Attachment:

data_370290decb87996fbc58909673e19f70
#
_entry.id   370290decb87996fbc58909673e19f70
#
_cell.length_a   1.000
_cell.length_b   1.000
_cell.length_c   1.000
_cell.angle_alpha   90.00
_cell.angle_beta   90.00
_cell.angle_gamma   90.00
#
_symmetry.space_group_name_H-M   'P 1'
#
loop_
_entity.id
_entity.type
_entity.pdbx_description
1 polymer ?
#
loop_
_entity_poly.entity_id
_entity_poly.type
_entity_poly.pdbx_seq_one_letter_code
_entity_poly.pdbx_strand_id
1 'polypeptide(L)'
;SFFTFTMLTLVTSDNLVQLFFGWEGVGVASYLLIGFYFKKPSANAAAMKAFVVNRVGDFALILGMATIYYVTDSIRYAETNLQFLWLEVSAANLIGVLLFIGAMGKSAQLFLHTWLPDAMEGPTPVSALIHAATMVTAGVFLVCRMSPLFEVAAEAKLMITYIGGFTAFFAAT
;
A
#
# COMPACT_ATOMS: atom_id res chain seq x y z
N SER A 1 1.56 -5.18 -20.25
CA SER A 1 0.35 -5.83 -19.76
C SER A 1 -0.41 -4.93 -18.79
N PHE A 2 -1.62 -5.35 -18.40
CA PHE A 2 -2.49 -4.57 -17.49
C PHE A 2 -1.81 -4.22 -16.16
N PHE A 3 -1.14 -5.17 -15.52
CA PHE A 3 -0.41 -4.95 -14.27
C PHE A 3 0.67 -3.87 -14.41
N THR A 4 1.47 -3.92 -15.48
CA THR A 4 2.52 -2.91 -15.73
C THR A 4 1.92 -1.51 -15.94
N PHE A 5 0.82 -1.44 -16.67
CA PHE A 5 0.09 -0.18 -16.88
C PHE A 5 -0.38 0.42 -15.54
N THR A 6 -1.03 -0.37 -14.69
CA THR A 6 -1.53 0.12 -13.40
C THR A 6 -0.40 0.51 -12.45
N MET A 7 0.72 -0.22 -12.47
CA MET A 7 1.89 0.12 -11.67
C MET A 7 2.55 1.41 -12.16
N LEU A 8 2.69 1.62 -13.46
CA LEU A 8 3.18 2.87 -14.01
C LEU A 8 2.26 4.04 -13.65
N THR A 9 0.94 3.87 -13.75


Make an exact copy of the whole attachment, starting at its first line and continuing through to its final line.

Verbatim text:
data_370290decb87996fbc58909673e19f70
#
_entry.id   370290decb87996fbc58909673e19f70
#
_cell.length_a   1.000
_cell.length_b   1.000
_cell.length_c   1.000
_cell.angle_alpha   90.00
_cell.angle_beta   90.00
_cell.angle_gamma   90.00
#
_symmetry.space_group_name_H-M   'P 1'
#
loop_
_entity.id
_entity.type
_entity.pdbx_description
1 polymer ?
#
loop_
_entity_poly.entity_id
_entity_poly.type
_entity_poly.pdbx_seq_one_letter_code
_entity_poly.pdbx_strand_id
1 'polypeptide(L)'
;SFFTFTMLTLVTSDNLVQLFFGWEGVGVASYLLIGFYFKKPSANAAAMKAFVVNRVGDFALILGMATIYYVTDSIRYAETNLQFLWLEVSAANLIGVLLFIGAMGKSAQLFLHTWLPDAMEGPTPVSALIHAATMVTAGVFLVCRMSPLFEVAAEAKLMITYIGGFTAFFAAT
;
A
#
# COMPACT_ATOMS: atom_id res chain seq x y z
N SER A 1 1.56 -5.18 -20.25
CA SER A 1 0.35 -5.83 -19.76
C SER A 1 -0.41 -4.93 -18.79
N PHE A 2 -1.62 -5.35 -18.40
CA PHE A 2 -2.49 -4.57 -17.49
C PHE A 2 -1.81 -4.22 -16.16
N PHE A 3 -1.14 -5.17 -15.52
CA PHE A 3 -0.41 -4.95 -14.27
C PHE A 3 0.67 -3.87 -14.41
N THR A 4 1.47 -3.92 -15.48
CA THR A 4 2.52 -2.91 -15.73
C THR A 4 1.92 -1.51 -15.94
N PHE A 5 0.82 -1.44 -16.67
CA PHE A 5 0.09 -0.18 -16.88
C PHE A 5 -0.38 0.42 -15.54
N THR A 6 -1.03 -0.37 -14.69
CA THR A 6 -1.53 0.12 -13.40
C THR A 6 -0.40 0.51 -12.45
N MET A 7 0.72 -0.22 -12.47
CA MET A 7 1.89 0.12 -11.67
C MET A 7 2.55 1.41 -12.16
N LEU A 8 2.69 1.62 -13.46
CA LEU A 8 3.18 2.87 -14.01
C LEU A 8 2.26 4.04 -13.65
N THR A 9 0.94 3.87 -13.75